The government needs to set out a post-COVID strategy to revive Britain’s ailing high streets, as retail giant Arcadia faces the prospect of administration.
Unite made the call as media reports said that administrators for the company, run by controversial retail tycoon Sir Philip Green, could be appointed tomorrow on Monday 30 November, putting 13,000 jobs at risk.
Unite regional officer, Debbie McSweeney, said: “This news from Arcadia is another bitter blow for the UK’s non-food retail sector, and is deeply worrying for our members and their families in the run-up to Christmas.
“The decline of the UK’s high streets has been happening for some years, but the onset of the pandemic and two national lockdowns has accelerated this trend.
“We call on the government to redouble its efforts to formulate a radical post-COVID-19 blueprint to revive the country’s ailing town centres and high streets. Such a strategy is desperately needed as high streets underpin the social fabric of our communities.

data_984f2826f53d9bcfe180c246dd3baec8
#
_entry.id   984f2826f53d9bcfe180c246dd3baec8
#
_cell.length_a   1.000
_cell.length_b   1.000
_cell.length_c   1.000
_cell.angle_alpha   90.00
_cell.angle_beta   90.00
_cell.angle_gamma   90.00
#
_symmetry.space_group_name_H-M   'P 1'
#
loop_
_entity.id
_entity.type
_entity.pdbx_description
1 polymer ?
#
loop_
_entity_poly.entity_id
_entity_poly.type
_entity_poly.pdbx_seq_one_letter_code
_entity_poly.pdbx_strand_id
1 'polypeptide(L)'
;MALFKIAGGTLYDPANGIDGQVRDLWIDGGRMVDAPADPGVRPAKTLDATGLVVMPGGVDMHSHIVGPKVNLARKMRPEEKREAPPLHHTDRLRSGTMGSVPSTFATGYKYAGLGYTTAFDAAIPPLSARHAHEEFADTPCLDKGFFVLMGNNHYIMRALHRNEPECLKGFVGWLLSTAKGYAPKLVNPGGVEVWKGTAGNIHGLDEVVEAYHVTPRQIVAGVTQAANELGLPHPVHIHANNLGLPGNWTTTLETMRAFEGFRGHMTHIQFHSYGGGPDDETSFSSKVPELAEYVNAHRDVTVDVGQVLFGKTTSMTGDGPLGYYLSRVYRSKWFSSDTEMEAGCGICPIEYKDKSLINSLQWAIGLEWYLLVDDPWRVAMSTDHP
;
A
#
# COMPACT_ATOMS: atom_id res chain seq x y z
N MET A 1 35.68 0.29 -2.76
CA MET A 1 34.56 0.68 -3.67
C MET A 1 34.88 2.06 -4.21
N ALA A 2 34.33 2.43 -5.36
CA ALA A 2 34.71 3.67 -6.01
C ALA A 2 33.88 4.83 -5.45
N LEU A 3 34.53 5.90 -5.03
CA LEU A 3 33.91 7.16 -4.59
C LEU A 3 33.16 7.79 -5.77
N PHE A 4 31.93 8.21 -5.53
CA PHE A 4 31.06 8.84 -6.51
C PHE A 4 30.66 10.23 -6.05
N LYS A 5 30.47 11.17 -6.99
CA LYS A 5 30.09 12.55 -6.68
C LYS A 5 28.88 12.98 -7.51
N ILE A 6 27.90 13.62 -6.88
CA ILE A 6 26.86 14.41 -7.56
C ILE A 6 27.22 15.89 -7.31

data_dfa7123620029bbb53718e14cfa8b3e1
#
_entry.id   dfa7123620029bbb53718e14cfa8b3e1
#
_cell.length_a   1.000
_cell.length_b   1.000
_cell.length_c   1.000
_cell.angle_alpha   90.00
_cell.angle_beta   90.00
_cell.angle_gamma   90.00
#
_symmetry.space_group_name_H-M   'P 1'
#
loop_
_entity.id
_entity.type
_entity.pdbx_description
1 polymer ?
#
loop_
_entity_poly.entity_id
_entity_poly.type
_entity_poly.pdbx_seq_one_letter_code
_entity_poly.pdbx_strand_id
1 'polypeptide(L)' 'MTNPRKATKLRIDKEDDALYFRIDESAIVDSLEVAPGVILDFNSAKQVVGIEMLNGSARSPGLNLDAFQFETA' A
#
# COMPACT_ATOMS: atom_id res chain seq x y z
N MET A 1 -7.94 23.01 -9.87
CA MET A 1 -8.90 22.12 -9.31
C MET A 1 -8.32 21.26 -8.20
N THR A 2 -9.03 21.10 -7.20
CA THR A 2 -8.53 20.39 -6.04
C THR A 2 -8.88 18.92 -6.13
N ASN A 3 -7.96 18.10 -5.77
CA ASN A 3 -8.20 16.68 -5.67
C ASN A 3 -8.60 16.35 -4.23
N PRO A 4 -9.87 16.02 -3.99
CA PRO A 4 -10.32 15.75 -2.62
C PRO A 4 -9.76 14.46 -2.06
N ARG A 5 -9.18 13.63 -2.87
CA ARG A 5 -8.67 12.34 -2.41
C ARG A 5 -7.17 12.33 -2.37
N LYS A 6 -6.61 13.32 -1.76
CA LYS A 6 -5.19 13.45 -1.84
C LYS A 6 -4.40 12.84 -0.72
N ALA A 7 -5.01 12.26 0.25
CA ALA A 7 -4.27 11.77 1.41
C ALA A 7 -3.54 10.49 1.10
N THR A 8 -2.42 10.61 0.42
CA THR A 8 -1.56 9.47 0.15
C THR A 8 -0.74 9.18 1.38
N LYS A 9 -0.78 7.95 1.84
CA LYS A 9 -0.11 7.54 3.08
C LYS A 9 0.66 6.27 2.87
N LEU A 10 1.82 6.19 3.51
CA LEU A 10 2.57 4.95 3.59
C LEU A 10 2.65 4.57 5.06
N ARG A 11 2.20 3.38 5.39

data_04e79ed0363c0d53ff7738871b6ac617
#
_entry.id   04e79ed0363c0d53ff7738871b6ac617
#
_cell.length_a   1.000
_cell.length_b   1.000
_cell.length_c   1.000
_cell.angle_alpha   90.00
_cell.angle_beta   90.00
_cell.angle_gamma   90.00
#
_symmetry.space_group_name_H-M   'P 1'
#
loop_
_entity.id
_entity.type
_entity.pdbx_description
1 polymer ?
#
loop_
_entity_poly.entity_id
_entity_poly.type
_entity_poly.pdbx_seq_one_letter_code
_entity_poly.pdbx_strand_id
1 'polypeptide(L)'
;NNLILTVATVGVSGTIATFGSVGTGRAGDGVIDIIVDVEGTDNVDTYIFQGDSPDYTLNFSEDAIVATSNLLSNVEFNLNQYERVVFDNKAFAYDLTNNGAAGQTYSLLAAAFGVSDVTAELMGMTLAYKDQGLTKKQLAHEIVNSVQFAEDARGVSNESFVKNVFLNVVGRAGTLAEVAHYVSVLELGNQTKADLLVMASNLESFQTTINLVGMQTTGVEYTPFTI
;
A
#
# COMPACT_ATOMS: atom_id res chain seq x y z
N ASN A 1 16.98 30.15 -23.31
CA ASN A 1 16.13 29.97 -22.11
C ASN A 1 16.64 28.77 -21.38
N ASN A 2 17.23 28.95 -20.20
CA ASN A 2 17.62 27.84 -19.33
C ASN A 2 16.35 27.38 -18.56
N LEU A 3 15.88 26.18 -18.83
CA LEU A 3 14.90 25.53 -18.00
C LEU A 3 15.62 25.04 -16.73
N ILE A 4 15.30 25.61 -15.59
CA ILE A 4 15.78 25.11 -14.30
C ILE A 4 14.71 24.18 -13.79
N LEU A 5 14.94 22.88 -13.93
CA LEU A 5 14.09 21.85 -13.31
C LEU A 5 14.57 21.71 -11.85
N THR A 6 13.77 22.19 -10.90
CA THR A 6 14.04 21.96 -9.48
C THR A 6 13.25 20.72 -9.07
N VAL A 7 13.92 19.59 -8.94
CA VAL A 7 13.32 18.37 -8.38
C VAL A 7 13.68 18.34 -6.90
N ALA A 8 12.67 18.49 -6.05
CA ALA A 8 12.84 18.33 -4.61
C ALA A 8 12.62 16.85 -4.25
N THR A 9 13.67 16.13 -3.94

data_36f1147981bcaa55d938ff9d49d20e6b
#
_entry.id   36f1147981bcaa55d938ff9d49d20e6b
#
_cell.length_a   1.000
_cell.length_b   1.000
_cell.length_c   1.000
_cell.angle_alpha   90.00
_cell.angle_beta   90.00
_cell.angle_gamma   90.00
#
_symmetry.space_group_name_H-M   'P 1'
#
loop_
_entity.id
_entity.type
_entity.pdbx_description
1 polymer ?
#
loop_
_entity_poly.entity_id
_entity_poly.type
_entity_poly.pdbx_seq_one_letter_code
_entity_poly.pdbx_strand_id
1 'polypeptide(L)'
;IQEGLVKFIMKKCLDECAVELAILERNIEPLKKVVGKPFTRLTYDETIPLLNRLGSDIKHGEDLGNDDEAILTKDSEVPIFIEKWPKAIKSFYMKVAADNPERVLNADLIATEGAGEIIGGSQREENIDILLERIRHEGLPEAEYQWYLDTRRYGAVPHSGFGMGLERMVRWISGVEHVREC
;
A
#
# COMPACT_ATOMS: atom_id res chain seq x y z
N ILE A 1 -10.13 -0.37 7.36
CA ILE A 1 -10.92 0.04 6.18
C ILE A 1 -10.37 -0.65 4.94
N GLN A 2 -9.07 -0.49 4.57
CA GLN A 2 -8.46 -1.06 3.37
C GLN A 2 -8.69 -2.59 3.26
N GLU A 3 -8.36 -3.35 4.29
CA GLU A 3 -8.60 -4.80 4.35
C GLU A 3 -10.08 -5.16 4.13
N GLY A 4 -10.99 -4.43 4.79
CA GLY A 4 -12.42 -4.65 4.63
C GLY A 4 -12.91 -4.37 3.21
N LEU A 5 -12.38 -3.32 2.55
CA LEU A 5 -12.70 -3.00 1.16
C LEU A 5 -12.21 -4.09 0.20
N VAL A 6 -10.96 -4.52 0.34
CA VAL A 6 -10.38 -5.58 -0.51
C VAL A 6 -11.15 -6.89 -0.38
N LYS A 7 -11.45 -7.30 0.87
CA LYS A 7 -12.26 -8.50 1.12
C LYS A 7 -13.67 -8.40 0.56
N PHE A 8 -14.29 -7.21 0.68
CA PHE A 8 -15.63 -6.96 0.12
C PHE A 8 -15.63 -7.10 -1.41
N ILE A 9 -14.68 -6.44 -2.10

“Unite is strongly committed to ensuring that our members receive their full notice and redundancy pay, should the next step be administration.”
In September, Unite won a victory after campaigning to get Arcadia to pay full salaries for head office staff facing redundancy.
The row had erupted when the media highlighted the fact that Arcadia, whose high street brands include Topman, Topshop and Dorothy Perkins, was originally only going to pay its head office staff 50 per cent of their notice pay – this was reversed after Unite pressure.
In July, Arcadia announced that it was cutting 500 jobs from its 2,500 strong head office workforce.